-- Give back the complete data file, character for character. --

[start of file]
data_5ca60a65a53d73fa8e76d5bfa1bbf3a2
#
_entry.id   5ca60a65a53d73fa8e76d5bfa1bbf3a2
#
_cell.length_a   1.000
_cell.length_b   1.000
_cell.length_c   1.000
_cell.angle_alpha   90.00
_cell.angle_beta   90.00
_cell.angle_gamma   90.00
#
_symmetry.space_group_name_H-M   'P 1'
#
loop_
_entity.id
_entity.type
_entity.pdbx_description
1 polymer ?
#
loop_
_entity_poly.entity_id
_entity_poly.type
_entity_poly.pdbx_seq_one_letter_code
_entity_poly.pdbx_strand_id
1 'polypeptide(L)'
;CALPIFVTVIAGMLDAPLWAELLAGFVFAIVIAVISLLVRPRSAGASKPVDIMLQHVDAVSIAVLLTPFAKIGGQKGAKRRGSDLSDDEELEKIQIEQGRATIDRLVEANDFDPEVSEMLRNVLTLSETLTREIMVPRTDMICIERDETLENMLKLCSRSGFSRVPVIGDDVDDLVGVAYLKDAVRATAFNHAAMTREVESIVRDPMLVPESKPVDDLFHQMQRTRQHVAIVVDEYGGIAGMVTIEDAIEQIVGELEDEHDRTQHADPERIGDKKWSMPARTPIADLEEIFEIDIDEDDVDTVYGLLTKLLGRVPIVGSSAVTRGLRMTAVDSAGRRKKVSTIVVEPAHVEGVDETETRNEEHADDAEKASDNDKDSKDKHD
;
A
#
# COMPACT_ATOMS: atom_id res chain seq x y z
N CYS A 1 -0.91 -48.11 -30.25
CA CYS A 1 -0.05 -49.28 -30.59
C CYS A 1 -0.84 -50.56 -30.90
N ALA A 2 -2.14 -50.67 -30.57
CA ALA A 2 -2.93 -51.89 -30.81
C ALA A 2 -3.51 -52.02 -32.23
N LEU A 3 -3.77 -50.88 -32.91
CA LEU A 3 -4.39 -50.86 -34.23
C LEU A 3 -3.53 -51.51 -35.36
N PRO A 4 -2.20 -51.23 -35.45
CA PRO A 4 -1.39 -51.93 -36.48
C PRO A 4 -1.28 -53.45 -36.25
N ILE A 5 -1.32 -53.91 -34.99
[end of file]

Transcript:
data_5ca60a65a53d73fa8e76d5bfa1bbf3a2
#
_entry.id   5ca60a65a53d73fa8e76d5bfa1bbf3a2
#
_cell.length_a   1.000
_cell.length_b   1.000
_cell.length_c   1.000
_cell.angle_alpha   90.00
_cell.angle_beta   90.00
_cell.angle_gamma   90.00
#
_symmetry.space_group_name_H-M   'P 1'
#
loop_
_entity.id
_entity.type
_entity.pdbx_description
1 polymer ?
#
loop_
_entity_poly.entity_id
_entity_poly.type
_entity_poly.pdbx_seq_one_letter_code
_entity_poly.pdbx_strand_id
1 'polypeptide(L)'
;CALPIFVTVIAGMLDAPLWAELLAGFVFAIVIAVISLLVRPRSAGASKPVDIMLQHVDAVSIAVLLTPFAKIGGQKGAKRRGSDLSDDEELEKIQIEQGRATIDRLVEANDFDPEVSEMLRNVLTLSETLTREIMVPRTDMICIERDETLENMLKLCSRSGFSRVPVIGDDVDDLVGVAYLKDAVRATAFNHAAMTREVESIVRDPMLVPESKPVDDLFHQMQRTRQHVAIVVDEYGGIAGMVTIEDAIEQIVGELEDEHDRTQHADPERIGDKKWSMPARTPIADLEEIFEIDIDEDDVDTVYGLLTKLLGRVPIVGSSAVTRGLRMTAVDSAGRRKKVSTIVVEPAHVEGVDETETRNEEHADDAEKASDNDKDSKDKHD
;
A
#
# COMPACT_ATOMS: atom_id res chain seq x y z
N CYS A 1 -0.91 -48.11 -30.25
CA CYS A 1 -0.05 -49.28 -30.59
C CYS A 1 -0.84 -50.56 -30.90
N ALA A 2 -2.14 -50.67 -30.57
CA ALA A 2 -2.93 -51.89 -30.81
C ALA A 2 -3.51 -52.02 -32.23
N LEU A 3 -3.77 -50.88 -32.91
CA LEU A 3 -4.39 -50.86 -34.23
C LEU A 3 -3.53 -51.51 -35.36
N PRO A 4 -2.20 -51.23 -35.45
CA PRO A 4 -1.39 -51.93 -36.48
C PRO A 4 -1.28 -53.45 -36.25
N ILE A 5 -1.32 -53.91 -34.99